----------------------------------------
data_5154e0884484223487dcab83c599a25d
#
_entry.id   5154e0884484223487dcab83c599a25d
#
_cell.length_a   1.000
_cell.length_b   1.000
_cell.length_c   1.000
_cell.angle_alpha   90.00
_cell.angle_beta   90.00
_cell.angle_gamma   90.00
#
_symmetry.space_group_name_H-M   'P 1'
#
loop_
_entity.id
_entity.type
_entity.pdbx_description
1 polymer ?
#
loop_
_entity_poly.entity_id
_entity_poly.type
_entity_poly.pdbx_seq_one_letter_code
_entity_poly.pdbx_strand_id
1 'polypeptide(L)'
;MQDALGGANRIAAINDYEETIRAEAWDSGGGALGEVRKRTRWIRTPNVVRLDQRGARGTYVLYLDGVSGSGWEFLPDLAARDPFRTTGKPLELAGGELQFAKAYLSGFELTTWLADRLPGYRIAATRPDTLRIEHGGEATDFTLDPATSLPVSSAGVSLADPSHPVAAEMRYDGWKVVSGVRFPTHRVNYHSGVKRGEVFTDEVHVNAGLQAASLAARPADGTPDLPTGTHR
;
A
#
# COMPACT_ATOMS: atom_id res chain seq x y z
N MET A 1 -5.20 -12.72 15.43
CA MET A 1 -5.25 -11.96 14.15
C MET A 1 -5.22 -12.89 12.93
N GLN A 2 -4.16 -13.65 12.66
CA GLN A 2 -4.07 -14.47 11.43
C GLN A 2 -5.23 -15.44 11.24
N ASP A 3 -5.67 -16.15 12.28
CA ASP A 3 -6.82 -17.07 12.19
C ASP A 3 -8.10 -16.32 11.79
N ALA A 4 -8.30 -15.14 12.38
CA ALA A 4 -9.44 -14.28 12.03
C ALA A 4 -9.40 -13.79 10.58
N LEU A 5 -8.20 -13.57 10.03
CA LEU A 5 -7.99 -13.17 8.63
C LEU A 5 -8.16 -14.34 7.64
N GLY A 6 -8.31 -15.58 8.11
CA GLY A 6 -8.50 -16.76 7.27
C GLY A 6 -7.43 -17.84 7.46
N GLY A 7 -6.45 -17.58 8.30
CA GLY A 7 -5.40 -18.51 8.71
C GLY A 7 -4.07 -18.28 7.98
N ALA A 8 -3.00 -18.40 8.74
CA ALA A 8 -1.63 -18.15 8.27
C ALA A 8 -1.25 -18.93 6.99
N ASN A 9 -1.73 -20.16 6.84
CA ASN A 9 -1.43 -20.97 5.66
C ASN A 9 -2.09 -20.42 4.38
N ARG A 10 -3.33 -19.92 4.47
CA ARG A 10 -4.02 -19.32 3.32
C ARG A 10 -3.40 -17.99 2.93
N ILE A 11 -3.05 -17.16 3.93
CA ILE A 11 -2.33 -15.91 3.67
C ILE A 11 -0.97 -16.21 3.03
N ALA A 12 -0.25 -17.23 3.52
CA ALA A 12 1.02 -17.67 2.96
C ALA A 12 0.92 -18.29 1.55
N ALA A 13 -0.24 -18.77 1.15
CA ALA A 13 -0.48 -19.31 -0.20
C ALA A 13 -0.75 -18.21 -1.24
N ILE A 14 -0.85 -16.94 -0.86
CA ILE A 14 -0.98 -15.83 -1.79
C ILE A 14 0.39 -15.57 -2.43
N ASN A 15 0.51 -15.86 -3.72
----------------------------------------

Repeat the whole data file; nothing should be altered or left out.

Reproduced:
data_5154e0884484223487dcab83c599a25d
#
_entry.id   5154e0884484223487dcab83c599a25d
#
_cell.length_a   1.000
_cell.length_b   1.000
_cell.length_c   1.000
_cell.angle_alpha   90.00
_cell.angle_beta   90.00
_cell.angle_gamma   90.00
#
_symmetry.space_group_name_H-M   'P 1'
#
loop_
_entity.id
_entity.type
_entity.pdbx_description
1 polymer ?
#
loop_
_entity_poly.entity_id
_entity_poly.type
_entity_poly.pdbx_seq_one_letter_code
_entity_poly.pdbx_strand_id
1 'polypeptide(L)'
;MQDALGGANRIAAINDYEETIRAEAWDSGGGALGEVRKRTRWIRTPNVVRLDQRGARGTYVLYLDGVSGSGWEFLPDLAARDPFRTTGKPLELAGGELQFAKAYLSGFELTTWLADRLPGYRIAATRPDTLRIEHGGEATDFTLDPATSLPVSSAGVSLADPSHPVAAEMRYDGWKVVSGVRFPTHRVNYHSGVKRGEVFTDEVHVNAGLQAASLAARPADGTPDLPTGTHR
;
A
#
# COMPACT_ATOMS: atom_id res chain seq x y z
N MET A 1 -5.20 -12.72 15.43
CA MET A 1 -5.25 -11.96 14.15
C MET A 1 -5.22 -12.89 12.93
N GLN A 2 -4.16 -13.65 12.66
CA GLN A 2 -4.07 -14.47 11.43
C GLN A 2 -5.23 -15.44 11.24
N ASP A 3 -5.67 -16.15 12.28
CA ASP A 3 -6.82 -17.07 12.19
C ASP A 3 -8.10 -16.32 11.79
N ALA A 4 -8.30 -15.14 12.38
CA ALA A 4 -9.44 -14.28 12.03
C ALA A 4 -9.40 -13.79 10.58
N LEU A 5 -8.20 -13.57 10.03
CA LEU A 5 -7.99 -13.17 8.63
C LEU A 5 -8.16 -14.34 7.64
N GLY A 6 -8.31 -15.58 8.11
CA GLY A 6 -8.50 -16.76 7.27
C GLY A 6 -7.43 -17.84 7.46
N GLY A 7 -6.45 -17.58 8.30
CA GLY A 7 -5.40 -18.51 8.71
C GLY A 7 -4.07 -18.28 7.98
N ALA A 8 -3.00 -18.40 8.74
CA ALA A 8 -1.63 -18.15 8.27
C ALA A 8 -1.25 -18.93 6.99
N ASN A 9 -1.73 -20.16 6.84
CA ASN A 9 -1.43 -20.97 5.66
C ASN A 9 -2.09 -20.42 4.38
N ARG A 10 -3.33 -19.92 4.47
CA ARG A 10 -4.02 -19.32 3.32
C ARG A 10 -3.40 -17.99 2.93
N ILE A 11 -3.05 -17.16 3.93
CA ILE A 11 -2.33 -15.91 3.67
C ILE A 11 -0.97 -16.21 3.03
N ALA A 12 -0.25 -17.23 3.52
CA ALA A 12 1.02 -17.67 2.96
C ALA A 12 0.92 -18.29 1.55
N ALA A 13 -0.24 -18.77 1.15
CA ALA A 13 -0.48 -19.31 -0.20
C ALA A 13 -0.75 -18.21 -1.24
N ILE A 14 -0.85 -16.94 -0.86
CA ILE A 14 -0.98 -15.83 -1.79
C ILE A 14 0.39 -15.57 -2.43
N ASN A 15 0.51 -15.86 -3.72